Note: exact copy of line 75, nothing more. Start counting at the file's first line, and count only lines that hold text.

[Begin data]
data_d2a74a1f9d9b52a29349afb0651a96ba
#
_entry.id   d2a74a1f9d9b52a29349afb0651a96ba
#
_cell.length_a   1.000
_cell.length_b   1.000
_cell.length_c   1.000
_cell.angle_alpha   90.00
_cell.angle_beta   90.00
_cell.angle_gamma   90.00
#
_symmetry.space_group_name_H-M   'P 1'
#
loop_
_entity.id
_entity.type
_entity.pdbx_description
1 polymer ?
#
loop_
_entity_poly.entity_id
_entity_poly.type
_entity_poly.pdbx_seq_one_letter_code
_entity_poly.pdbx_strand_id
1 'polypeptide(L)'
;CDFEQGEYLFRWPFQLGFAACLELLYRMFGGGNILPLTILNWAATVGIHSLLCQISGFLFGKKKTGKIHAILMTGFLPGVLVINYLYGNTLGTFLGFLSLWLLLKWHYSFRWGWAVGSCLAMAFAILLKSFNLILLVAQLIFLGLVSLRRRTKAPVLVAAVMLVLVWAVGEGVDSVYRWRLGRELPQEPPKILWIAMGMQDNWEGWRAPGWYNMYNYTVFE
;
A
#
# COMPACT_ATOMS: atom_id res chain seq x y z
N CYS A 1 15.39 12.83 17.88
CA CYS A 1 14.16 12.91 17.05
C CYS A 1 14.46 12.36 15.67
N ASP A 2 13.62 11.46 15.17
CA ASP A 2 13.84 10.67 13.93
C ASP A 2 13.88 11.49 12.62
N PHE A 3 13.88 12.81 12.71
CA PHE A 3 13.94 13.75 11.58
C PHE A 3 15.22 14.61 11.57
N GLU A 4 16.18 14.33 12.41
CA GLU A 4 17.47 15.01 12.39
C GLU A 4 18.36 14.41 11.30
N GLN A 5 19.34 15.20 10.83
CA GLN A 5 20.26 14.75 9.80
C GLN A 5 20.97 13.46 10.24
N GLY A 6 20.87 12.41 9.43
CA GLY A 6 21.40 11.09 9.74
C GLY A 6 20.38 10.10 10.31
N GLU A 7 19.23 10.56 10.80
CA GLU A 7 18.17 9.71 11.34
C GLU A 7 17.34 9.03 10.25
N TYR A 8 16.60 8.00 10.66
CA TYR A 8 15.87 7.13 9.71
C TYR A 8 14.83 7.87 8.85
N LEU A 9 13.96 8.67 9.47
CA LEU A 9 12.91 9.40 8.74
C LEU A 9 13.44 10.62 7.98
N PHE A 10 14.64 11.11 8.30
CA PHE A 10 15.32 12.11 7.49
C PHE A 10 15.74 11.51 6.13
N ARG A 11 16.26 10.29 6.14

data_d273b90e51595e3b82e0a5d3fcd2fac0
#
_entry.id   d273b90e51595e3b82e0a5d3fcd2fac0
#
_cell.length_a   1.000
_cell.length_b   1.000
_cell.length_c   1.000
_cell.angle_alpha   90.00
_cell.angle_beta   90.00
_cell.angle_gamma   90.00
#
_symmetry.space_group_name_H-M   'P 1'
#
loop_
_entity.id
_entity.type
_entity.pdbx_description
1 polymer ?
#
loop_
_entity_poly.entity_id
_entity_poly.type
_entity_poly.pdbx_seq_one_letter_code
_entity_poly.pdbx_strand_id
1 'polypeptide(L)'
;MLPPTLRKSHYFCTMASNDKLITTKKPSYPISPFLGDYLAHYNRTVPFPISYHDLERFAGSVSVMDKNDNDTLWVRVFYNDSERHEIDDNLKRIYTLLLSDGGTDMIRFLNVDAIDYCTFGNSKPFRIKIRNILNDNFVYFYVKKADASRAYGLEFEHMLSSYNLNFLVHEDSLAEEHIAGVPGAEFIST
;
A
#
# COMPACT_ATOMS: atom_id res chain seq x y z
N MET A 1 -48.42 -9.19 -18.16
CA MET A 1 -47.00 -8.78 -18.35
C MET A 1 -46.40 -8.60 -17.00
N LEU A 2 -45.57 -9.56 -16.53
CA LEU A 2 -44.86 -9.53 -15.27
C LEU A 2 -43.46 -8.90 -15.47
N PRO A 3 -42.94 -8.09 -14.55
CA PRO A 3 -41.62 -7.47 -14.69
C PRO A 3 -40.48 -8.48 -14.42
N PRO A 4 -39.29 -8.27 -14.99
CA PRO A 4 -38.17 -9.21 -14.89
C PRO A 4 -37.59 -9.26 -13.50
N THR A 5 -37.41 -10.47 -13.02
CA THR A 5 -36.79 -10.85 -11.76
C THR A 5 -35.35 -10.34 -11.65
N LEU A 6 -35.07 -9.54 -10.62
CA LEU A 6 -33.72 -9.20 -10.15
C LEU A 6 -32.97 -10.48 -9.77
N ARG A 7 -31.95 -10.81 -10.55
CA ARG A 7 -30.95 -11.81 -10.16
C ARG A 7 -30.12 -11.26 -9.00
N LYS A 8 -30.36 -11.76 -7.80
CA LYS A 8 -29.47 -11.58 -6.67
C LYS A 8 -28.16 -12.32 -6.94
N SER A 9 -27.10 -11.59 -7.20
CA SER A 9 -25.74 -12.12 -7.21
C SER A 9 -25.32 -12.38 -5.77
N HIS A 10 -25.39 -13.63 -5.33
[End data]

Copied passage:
loop_